In the documentary film The New Rijksmuseum, director Oeke Hoogendijk chronicles the simultaneously precise, meticulous, radical, and frustrating decade-long renovation of Amsterdam's Rijksmuseum (2003–13), a significant piece of architecture that forms a centerpiece to the city and houses a treasure trove of paintings from the Dutch Golden Age, including masterpieces by Rembrandt van Rijn, Johannes Vermeer, Frans Hals, and Jan Steen. First Run Features, which produced the film, describes Hoogendijk's work as capturing the story from a “fly-on-the-wall perspective,” a point of view that provides an innovative way to objectively document a controversial renovation and to convey the frustration involved in the sumptuous but fragmentary story the film delivers.1 As the camera follows the architects, museum director Ronald de Leeuw, art restorers, curators, artworks, and members of the feisty Dutch Cyclists’ Union (DCU), these performers in the renovation process tell a story about the ways in which this building's transformation engages social and material culture.
Rather than presenting an overview of the Rijksmuseum's architecture, its institutional history, or the artworks’ role in the design, Hoogendijk depicts events as they unfold across the duration of the renovation, inviting viewers to connect various scenes to create a larger narrative structure concerning the museum's transformation. Much like the compound eye of a fly, in which thousands of visual receptors carry information to the brain via the optic nerve, the film's uniform representation of diverse subject matter presents a kaleidoscope of sequences that provide impeccably detailed information but eschew telling a more comprehensive story. And like a fly that can observe without participating in a scene, Hoogendijk's camera lens lands on objects at close range.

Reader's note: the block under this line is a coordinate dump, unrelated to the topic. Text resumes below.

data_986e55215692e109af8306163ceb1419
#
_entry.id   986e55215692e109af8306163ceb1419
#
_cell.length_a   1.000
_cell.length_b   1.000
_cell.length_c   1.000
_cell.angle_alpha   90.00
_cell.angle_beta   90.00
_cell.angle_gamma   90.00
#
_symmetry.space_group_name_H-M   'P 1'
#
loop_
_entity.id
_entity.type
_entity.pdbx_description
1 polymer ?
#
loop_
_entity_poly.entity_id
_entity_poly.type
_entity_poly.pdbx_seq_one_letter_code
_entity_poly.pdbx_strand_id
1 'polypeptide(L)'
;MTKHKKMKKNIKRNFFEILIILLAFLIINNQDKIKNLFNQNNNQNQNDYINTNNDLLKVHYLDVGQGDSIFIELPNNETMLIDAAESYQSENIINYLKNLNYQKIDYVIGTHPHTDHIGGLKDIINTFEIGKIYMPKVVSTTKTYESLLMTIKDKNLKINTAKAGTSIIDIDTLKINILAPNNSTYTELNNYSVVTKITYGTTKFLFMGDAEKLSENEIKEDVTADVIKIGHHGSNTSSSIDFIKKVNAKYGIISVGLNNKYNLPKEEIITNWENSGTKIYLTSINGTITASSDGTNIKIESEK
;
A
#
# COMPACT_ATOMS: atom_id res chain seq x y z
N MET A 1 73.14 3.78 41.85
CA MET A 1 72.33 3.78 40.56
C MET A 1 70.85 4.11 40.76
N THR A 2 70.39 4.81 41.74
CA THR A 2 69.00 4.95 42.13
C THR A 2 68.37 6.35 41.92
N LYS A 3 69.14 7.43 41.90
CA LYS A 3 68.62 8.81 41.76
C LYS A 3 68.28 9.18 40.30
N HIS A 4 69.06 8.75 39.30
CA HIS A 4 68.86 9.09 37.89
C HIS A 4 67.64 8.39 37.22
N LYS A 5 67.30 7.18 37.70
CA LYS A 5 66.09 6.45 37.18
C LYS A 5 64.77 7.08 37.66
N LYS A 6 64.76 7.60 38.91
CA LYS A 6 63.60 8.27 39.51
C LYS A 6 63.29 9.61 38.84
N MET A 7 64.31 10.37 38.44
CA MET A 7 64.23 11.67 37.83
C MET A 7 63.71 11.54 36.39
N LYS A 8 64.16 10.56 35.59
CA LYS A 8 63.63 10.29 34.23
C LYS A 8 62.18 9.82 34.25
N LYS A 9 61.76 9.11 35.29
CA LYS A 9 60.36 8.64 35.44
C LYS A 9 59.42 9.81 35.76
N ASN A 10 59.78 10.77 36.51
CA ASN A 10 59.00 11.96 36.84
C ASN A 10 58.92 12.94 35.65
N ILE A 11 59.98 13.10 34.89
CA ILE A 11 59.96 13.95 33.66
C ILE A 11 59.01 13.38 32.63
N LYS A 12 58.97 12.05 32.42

At the museum's request Hoogendijk began filming in 2003, during the project's optimistic first phase, when the opening date was set for 2008. She began with a plan to document how the museum intended to reinvent itself but soon discarded this scheme as crises, delays, and budget overruns ensued.2 After the first four years of work, when it became clear the project was at an impasse, she negotiated an agreement to make a film in two parts that would have a total running time of more than four hours. Selective editing of these two parts, completed after the renovation was finished, resulted in the current 131-minute film. It begins with the project's conceptual origins, depicts the demolition of previous additions, documents the preservation process, and concludes with the triumphant opening dedication ceremony, replete with a breathtaking explosion of colored chalk cascading from the museum's roofscape of turrets and spires.